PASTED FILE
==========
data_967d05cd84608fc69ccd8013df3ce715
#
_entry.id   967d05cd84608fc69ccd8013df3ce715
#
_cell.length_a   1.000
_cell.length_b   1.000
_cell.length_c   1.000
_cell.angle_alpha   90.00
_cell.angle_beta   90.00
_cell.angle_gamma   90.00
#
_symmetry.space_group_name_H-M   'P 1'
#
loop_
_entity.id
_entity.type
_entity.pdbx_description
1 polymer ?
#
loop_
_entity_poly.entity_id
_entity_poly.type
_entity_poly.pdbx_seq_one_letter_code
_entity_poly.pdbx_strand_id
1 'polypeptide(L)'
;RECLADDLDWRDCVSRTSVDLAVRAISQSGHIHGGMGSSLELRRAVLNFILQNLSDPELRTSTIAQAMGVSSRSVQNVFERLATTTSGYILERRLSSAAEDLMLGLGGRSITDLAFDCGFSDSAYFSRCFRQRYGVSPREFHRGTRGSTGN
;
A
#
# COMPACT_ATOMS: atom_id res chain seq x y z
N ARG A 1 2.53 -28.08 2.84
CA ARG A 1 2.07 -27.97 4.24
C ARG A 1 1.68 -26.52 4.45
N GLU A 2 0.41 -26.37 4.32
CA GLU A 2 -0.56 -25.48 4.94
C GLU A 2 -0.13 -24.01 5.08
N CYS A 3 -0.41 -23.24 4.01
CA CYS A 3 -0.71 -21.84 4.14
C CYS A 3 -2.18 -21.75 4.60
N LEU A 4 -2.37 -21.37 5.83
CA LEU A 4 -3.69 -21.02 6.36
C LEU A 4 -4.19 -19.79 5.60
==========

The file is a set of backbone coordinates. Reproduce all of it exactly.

data_967d05cd84608fc69ccd8013df3ce715
#
_entry.id   967d05cd84608fc69ccd8013df3ce715
#
_cell.length_a   1.000
_cell.length_b   1.000
_cell.length_c   1.000
_cell.angle_alpha   90.00
_cell.angle_beta   90.00
_cell.angle_gamma   90.00
#
_symmetry.space_group_name_H-M   'P 1'
#
loop_
_entity.id
_entity.type
_entity.pdbx_description
1 polymer ?
#
loop_
_entity_poly.entity_id
_entity_poly.type
_entity_poly.pdbx_seq_one_letter_code
_entity_poly.pdbx_strand_id
1 'polypeptide(L)'
;RECLADDLDWRDCVSRTSVDLAVRAISQSGHIHGGMGSSLELRRAVLNFILQNLSDPELRTSTIAQAMGVSSRSVQNVFERLATTTSGYILERRLSSAAEDLMLGLGGRSITDLAFDCGFSDSAYFSRCFRQRYGVSPREFHRGTRGSTGN
;
A
#
# COMPACT_ATOMS: atom_id res chain seq x y z
N ARG A 1 2.53 -28.08 2.84
CA ARG A 1 2.07 -27.97 4.24
C ARG A 1 1.68 -26.52 4.45
N GLU A 2 0.41 -26.37 4.32
CA GLU A 2 -0.56 -25.48 4.94
C GLU A 2 -0.13 -24.01 5.08
N CYS A 3 -0.41 -23.24 4.01
CA CYS A 3 -0.71 -21.84 4.14
C CYS A 3 -2.18 -21.75 4.60
N LEU A 4 -2.37 -21.37 5.83
CA LEU A 4 -3.69 -21.02 6.36
C LEU A 4 -4.19 -19.79 5.60